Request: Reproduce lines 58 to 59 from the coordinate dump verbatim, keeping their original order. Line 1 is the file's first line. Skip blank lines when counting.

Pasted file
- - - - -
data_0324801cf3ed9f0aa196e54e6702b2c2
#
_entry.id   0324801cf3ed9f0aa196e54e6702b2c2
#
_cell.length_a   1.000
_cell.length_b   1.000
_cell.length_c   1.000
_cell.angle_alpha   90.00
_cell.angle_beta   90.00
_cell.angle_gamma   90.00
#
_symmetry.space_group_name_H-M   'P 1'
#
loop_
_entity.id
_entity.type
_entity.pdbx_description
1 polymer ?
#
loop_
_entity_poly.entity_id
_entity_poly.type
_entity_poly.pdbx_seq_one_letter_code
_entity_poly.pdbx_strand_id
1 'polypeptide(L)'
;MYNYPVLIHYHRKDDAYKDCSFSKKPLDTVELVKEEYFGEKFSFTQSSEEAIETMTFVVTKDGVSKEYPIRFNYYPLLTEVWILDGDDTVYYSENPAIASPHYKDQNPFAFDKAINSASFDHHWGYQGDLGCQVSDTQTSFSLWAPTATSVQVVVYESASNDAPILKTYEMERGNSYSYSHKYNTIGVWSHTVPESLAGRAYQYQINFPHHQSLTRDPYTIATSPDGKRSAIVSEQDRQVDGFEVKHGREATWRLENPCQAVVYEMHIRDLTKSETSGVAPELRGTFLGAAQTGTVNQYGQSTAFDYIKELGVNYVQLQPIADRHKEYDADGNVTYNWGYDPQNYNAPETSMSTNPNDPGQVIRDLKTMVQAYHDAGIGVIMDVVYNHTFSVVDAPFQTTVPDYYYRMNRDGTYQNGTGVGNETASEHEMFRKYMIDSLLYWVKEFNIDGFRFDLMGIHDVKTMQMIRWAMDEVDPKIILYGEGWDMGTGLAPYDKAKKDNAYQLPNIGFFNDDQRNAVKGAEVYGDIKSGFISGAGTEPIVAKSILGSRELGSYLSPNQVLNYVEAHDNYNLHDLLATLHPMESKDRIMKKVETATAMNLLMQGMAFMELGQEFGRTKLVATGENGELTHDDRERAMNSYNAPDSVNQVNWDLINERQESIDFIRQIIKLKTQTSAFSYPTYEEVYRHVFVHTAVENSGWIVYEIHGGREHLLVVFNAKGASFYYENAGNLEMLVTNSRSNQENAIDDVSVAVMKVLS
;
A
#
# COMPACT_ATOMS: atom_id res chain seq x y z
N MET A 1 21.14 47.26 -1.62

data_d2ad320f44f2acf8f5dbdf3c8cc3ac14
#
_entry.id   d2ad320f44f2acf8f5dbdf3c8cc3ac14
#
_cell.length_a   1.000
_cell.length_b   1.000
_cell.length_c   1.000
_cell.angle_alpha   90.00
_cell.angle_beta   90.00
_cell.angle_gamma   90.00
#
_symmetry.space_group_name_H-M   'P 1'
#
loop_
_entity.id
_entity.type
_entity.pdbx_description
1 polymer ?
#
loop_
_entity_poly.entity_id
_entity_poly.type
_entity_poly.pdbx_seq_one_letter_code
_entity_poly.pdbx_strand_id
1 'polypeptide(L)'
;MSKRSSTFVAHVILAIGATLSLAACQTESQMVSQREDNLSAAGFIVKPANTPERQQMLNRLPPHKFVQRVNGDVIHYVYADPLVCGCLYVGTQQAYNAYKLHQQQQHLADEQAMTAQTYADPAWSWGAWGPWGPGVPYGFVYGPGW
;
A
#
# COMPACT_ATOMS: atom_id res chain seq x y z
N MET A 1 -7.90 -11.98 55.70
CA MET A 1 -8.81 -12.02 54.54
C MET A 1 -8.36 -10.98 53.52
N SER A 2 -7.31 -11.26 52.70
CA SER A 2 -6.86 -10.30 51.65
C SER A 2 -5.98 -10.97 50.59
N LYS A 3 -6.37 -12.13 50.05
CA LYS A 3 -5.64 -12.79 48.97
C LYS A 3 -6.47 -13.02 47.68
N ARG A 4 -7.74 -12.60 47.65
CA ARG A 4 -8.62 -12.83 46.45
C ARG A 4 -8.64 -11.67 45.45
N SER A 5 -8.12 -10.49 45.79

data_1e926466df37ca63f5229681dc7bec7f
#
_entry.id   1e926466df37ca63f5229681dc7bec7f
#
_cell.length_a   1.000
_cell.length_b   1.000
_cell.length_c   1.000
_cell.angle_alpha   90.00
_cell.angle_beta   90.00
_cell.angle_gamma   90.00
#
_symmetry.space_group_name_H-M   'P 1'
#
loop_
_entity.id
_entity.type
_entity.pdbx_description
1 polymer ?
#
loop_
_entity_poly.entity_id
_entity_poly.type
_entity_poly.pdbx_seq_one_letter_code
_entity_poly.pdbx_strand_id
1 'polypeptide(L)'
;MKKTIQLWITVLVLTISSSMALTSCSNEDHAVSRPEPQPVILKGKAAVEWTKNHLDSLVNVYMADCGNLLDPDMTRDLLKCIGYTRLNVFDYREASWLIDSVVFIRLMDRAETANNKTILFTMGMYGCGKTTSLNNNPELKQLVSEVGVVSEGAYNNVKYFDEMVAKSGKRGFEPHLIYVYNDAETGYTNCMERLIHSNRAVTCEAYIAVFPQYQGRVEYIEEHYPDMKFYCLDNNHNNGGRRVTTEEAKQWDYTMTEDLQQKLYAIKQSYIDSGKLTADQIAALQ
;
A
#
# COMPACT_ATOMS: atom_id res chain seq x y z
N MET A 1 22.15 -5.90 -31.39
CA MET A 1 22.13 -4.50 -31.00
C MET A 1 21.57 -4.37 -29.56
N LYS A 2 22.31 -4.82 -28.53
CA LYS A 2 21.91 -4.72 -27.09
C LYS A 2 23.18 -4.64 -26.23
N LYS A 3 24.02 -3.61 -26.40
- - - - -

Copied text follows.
;
A